Monday, November 16, 2015

Movie Review: Spectre

Directed by Sam Mendes. 2015.

spoiler alert

Wit, dapper charm, and furious bravado do not endear everyone to the world's most famous spy. Where we see sophistication they see urbanity, where we roguish independence they see a cold, callous heart. While we thrill in Bond's brass and effrontery, another mind sees no more than reckless aggression. In short, to some Bond is a mere adolescent. Their reservations are not unwarranted, and this a Bond for them. In every way Spectre is the most mature Bond.

This is not a radical revision, though, but a careful cultivation of significance and omission of frivolous showiness. Mendes has not rebooted or reinvented Bond, but refined him from a freewheeling id whom we look at with excitement but not concern, into a full-blooded, and still hot-blooded, man. Bond is no longer an archetype, but a character, who persuades, deliberates, and even, shockingly, abstains. Not new, Bond has been pruned from the preposterous down to the plausible.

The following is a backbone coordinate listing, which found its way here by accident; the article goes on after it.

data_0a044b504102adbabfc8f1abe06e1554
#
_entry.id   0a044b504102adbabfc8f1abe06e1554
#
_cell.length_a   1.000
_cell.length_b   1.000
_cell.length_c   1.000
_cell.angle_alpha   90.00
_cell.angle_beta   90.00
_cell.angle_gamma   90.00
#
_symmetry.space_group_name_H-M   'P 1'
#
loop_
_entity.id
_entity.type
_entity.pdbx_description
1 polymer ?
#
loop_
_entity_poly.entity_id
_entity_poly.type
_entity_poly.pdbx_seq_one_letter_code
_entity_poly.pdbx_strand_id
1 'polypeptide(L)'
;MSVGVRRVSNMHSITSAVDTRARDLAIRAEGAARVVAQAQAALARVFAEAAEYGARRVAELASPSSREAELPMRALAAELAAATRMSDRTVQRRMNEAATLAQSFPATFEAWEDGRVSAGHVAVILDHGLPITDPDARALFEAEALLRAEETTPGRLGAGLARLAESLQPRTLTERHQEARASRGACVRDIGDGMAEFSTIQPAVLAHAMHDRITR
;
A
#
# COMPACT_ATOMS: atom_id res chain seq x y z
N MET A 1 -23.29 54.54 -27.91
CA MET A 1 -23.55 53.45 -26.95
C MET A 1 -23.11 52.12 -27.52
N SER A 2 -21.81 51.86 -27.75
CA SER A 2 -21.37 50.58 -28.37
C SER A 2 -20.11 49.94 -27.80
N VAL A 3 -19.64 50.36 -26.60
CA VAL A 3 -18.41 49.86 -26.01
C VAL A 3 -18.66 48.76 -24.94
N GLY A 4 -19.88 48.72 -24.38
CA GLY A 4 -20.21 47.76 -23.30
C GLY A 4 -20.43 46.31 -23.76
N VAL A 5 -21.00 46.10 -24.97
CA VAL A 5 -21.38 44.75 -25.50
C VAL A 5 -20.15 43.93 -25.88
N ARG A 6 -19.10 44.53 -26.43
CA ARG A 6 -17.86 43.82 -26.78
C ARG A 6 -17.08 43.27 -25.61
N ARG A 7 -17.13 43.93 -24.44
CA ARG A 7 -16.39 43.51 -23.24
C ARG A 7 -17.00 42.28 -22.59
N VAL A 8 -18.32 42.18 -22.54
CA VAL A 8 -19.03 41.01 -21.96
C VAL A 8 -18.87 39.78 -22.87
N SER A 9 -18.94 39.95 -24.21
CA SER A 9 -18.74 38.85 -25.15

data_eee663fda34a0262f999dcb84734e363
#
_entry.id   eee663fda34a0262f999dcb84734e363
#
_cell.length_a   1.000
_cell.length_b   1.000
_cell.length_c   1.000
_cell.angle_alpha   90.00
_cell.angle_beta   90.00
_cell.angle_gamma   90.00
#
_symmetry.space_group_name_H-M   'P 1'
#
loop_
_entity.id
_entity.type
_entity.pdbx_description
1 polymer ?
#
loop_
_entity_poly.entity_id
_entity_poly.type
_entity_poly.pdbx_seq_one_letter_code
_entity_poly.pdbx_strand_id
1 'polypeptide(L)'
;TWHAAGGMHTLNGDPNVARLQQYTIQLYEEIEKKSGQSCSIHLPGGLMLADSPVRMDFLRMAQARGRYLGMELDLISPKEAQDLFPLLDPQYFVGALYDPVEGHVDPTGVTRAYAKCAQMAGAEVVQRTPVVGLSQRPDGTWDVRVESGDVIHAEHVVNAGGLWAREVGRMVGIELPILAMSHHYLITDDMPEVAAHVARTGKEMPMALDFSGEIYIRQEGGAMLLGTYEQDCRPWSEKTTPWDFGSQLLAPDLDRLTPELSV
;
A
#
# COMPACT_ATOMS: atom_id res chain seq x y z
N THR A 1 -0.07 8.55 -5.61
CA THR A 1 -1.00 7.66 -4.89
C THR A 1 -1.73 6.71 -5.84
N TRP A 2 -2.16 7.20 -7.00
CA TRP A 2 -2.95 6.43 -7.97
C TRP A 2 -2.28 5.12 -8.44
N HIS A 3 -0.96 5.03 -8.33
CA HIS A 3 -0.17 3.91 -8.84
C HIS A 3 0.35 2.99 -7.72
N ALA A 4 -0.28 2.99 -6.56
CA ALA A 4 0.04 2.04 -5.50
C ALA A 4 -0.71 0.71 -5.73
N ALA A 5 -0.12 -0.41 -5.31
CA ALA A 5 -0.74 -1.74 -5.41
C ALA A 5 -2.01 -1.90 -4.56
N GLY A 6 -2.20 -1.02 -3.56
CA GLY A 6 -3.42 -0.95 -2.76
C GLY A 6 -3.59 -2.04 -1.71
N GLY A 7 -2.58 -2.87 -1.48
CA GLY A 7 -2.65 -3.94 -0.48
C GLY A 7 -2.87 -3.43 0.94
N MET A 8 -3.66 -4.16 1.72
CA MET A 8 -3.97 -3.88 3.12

Take one staple of the franchise, the fact that Bond is indomitable. In other movies he blows up ships, mows down legions of enemies, and flies space shuttles. Entertaining, but outrageous. Mendes retains the theme, though, in one brilliant, small moment. In a daring escape–another franchise essential–Bond brutally disarms and incapacitates a guard, but instead of proceeding to a full-blown melee, he turns to the other guard and pointing like a master to a dog, Bond barks, "Stay!" Cowed by Bond's mastery of the situation, the guard backs down. One moment like this, and not a swath of destruction, is all we need to be reminded that Bond is bigger than normal men.